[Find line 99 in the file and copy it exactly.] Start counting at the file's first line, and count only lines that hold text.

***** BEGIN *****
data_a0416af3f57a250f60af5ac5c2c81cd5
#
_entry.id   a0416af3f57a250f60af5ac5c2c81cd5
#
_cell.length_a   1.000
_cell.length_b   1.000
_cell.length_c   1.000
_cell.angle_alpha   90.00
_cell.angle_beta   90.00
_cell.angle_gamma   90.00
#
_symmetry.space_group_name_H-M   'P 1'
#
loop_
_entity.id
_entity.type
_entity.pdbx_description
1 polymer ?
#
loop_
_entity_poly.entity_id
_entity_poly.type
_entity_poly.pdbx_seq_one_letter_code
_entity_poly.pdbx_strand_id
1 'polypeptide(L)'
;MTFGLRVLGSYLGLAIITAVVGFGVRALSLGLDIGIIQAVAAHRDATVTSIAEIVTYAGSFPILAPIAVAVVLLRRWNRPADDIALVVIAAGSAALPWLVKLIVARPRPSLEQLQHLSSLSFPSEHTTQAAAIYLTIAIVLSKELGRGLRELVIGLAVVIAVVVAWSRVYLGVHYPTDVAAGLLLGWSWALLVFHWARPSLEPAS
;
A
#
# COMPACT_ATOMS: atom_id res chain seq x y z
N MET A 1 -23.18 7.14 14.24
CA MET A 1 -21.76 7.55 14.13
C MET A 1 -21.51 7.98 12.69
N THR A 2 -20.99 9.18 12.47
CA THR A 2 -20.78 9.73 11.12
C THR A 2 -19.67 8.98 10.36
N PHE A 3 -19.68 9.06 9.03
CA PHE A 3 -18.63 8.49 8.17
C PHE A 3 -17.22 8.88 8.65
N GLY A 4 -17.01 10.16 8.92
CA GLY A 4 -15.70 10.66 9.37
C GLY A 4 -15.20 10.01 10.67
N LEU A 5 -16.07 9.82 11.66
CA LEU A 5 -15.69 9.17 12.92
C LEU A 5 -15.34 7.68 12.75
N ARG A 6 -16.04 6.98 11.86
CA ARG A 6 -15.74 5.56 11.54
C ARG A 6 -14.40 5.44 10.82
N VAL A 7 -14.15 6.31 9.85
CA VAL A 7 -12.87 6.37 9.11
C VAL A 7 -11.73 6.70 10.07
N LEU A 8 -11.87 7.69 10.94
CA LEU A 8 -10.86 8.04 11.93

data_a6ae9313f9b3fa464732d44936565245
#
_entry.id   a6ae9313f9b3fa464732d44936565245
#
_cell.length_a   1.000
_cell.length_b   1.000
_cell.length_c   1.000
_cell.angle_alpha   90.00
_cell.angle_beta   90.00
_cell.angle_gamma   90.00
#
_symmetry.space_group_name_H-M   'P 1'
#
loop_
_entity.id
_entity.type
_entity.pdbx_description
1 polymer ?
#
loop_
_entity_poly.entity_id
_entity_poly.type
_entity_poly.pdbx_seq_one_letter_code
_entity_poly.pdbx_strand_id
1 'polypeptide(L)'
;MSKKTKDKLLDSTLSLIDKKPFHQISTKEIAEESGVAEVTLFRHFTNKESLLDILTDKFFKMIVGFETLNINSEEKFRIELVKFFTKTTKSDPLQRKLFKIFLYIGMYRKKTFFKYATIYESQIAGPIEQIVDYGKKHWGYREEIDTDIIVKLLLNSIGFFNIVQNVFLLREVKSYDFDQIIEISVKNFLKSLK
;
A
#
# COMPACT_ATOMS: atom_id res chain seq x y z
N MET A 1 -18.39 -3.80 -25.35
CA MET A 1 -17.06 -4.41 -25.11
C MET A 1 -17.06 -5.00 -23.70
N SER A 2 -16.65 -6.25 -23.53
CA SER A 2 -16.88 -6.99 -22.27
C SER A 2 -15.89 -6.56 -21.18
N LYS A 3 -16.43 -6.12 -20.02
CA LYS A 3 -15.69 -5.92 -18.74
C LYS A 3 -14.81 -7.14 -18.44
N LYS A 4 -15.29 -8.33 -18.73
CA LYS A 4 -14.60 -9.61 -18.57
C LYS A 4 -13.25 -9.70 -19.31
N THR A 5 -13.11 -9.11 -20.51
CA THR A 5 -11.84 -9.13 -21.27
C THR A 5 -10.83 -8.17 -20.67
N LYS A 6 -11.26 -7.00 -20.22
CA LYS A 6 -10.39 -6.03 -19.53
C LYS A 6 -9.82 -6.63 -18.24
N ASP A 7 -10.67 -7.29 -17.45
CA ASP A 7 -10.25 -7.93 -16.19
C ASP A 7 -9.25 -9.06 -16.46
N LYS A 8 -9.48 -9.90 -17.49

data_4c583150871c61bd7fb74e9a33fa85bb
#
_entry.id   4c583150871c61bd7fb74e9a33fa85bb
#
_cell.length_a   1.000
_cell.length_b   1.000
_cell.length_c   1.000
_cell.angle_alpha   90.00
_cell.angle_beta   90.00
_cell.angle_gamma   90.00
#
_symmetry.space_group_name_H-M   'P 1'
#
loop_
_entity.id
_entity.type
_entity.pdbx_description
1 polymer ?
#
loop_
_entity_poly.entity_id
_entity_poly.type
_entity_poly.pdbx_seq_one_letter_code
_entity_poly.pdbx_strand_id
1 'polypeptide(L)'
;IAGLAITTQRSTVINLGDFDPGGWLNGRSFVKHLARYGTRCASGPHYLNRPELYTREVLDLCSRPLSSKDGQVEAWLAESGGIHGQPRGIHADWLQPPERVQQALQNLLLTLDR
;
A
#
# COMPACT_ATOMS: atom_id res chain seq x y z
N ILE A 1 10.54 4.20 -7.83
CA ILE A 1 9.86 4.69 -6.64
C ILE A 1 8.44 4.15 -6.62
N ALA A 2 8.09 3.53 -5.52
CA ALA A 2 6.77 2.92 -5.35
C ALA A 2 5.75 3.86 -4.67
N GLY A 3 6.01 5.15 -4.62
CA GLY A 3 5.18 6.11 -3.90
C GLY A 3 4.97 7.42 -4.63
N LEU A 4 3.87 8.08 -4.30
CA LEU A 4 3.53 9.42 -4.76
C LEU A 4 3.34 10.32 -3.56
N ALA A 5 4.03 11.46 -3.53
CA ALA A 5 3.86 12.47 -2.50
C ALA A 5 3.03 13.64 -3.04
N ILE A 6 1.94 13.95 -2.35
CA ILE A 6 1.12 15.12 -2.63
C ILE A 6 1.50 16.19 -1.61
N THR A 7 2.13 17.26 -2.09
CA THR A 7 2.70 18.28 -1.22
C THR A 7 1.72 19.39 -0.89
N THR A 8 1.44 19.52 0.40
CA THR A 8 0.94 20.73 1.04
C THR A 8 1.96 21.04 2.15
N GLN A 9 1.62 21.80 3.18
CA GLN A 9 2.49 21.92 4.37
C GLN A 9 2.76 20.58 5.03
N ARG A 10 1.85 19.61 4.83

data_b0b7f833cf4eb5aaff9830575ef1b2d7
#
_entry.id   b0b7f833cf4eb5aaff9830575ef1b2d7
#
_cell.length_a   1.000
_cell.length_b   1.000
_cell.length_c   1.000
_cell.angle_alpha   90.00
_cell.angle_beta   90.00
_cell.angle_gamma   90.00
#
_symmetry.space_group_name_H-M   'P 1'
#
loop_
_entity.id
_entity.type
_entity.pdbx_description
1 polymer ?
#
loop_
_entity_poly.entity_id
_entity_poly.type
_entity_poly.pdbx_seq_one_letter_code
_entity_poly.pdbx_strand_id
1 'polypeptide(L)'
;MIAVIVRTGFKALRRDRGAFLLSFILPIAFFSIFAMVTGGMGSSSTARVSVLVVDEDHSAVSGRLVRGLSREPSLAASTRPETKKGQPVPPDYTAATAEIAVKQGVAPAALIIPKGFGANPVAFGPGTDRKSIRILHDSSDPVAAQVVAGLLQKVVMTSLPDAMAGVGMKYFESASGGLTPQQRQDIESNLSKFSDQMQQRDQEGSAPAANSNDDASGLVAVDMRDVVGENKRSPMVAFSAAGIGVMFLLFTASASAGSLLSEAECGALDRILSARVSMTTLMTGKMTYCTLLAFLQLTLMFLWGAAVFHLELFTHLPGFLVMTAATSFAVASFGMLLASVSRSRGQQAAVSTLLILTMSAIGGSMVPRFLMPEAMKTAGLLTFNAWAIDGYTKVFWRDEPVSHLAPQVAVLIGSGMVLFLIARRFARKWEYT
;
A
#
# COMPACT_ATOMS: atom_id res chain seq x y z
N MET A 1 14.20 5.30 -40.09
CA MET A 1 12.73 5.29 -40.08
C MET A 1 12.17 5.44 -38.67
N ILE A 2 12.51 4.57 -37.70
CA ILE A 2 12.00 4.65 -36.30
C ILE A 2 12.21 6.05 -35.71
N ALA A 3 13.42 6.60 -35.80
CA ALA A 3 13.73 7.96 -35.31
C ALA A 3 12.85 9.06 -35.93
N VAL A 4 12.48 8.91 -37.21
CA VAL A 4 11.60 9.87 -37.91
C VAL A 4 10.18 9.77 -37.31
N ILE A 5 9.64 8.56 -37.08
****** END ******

N LYS A 6 -11.26 -7.00 -20.22